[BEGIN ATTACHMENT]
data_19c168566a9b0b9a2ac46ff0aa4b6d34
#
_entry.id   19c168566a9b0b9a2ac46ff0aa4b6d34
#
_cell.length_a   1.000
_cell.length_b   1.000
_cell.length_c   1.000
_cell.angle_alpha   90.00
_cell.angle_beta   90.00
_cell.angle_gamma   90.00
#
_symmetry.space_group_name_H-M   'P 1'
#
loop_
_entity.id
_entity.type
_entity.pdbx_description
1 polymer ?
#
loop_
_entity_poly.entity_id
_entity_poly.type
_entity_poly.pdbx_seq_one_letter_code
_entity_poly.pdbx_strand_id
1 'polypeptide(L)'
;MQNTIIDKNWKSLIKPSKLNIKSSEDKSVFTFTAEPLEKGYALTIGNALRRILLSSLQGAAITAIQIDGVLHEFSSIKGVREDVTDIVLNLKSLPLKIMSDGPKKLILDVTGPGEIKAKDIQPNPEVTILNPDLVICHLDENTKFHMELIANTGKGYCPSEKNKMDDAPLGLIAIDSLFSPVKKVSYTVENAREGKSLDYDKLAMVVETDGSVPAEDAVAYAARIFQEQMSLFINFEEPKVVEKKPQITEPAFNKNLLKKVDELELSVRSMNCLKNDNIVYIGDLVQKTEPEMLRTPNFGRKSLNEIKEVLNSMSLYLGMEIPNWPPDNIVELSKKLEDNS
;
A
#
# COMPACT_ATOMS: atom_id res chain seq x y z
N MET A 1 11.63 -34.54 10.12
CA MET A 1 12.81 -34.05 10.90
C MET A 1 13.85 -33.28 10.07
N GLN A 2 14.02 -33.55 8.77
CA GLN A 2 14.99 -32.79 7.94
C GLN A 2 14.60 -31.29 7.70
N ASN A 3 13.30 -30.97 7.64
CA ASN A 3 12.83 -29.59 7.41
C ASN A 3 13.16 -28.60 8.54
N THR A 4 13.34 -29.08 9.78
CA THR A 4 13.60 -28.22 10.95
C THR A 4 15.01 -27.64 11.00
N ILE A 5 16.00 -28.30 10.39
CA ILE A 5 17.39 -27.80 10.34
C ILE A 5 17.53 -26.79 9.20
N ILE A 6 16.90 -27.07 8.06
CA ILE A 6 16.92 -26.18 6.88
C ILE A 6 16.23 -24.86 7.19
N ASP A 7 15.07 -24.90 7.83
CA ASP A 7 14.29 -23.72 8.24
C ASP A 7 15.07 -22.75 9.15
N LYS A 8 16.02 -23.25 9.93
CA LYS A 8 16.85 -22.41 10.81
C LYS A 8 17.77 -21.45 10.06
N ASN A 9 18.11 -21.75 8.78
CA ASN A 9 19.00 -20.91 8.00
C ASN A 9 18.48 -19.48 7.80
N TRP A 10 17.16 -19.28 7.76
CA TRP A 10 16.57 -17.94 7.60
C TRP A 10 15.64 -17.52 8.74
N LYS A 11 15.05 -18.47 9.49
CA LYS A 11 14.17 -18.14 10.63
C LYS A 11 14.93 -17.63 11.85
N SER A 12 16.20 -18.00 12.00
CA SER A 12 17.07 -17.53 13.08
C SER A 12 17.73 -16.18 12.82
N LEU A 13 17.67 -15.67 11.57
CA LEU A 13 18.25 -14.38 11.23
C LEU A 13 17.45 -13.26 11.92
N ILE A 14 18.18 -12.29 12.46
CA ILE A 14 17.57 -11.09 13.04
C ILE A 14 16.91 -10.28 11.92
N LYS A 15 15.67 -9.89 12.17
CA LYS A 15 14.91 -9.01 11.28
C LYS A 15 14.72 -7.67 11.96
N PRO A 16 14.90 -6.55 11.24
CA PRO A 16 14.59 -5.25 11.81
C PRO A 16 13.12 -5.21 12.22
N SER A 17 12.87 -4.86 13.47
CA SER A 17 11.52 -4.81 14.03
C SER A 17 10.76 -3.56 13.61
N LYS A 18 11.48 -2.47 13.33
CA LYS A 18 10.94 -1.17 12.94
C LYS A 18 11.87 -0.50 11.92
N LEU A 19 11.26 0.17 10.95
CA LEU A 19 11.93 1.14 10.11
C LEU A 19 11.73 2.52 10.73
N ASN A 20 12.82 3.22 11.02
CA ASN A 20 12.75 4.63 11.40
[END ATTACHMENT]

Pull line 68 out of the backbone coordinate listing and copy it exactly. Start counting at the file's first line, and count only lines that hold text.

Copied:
CA LEU A 13 18.25 -14.38 11.23